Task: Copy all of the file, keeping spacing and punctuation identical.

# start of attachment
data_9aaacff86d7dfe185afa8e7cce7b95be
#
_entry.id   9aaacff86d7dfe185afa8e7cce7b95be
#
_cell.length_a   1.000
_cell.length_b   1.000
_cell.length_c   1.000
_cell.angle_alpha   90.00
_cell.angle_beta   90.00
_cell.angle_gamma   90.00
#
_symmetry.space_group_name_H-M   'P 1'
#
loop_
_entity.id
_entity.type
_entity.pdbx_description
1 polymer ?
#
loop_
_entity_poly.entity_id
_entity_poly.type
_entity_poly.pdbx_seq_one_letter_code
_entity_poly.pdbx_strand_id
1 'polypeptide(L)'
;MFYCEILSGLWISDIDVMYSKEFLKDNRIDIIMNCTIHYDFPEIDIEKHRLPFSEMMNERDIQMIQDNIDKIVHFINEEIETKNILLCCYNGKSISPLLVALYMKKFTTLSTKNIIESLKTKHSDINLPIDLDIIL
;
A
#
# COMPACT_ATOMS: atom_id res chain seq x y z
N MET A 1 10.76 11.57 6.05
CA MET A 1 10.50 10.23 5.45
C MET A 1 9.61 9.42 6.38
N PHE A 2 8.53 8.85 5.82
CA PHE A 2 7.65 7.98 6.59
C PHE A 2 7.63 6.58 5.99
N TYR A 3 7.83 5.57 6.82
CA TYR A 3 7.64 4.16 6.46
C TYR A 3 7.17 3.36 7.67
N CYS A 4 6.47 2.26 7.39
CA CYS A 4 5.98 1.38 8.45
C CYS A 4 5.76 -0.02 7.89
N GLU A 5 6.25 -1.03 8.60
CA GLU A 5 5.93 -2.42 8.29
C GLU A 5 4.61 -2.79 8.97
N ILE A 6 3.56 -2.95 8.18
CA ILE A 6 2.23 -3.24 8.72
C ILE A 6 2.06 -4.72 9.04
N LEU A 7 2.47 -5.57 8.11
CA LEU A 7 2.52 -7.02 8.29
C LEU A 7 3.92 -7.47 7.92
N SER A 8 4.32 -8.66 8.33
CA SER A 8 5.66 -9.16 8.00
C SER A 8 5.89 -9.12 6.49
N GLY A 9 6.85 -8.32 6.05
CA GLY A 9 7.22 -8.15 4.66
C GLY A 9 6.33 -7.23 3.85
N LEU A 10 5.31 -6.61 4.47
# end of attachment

data_9aaacff86d7dfe185afa8e7cce7b95be
#
_entry.id   9aaacff86d7dfe185afa8e7cce7b95be
#
_cell.length_a   1.000
_cell.length_b   1.000
_cell.length_c   1.000
_cell.angle_alpha   90.00
_cell.angle_beta   90.00
_cell.angle_gamma   90.00
#
_symmetry.space_group_name_H-M   'P 1'
#
loop_
_entity.id
_entity.type
_entity.pdbx_description
1 polymer ?
#
loop_
_entity_poly.entity_id
_entity_poly.type
_entity_poly.pdbx_seq_one_letter_code
_entity_poly.pdbx_strand_id
1 'polypeptide(L)'
;MFYCEILSGLWISDIDVMYSKEFLKDNRIDIIMNCTIHYDFPEIDIEKHRLPFSEMMNERDIQMIQDNIDKIVHFINEEIETKNILLCCYNGKSISPLLVALYMKKFTTLSTKNIIESLKTKHSDINLPIDLDIIL
;
A
#
# COMPACT_ATOMS: atom_id res chain seq x y z
N MET A 1 10.76 11.57 6.05
CA MET A 1 10.50 10.23 5.45
C MET A 1 9.61 9.42 6.38
N PHE A 2 8.53 8.85 5.82
CA PHE A 2 7.65 7.98 6.59
C PHE A 2 7.63 6.58 5.99
N TYR A 3 7.83 5.57 6.82
CA TYR A 3 7.64 4.16 6.46
C TYR A 3 7.17 3.36 7.67
N CYS A 4 6.47 2.26 7.39
CA CYS A 4 5.98 1.38 8.45
C CYS A 4 5.76 -0.02 7.89
N GLU A 5 6.25 -1.03 8.60
CA GLU A 5 5.93 -2.42 8.29
C GLU A 5 4.61 -2.79 8.97
N ILE A 6 3.56 -2.95 8.18
CA ILE A 6 2.23 -3.24 8.72
C ILE A 6 2.06 -4.72 9.04
N LEU A 7 2.47 -5.57 8.11
CA LEU A 7 2.52 -7.02 8.29
C LEU A 7 3.92 -7.47 7.92
N SER A 8 4.32 -8.66 8.33
CA SER A 8 5.66 -9.16 8.00
C SER A 8 5.89 -9.12 6.49
N GLY A 9 6.85 -8.32 6.05
CA GLY A 9 7.22 -8.15 4.66
C GLY A 9 6.33 -7.23 3.85
N LEU A 10 5.31 -6.61 4.47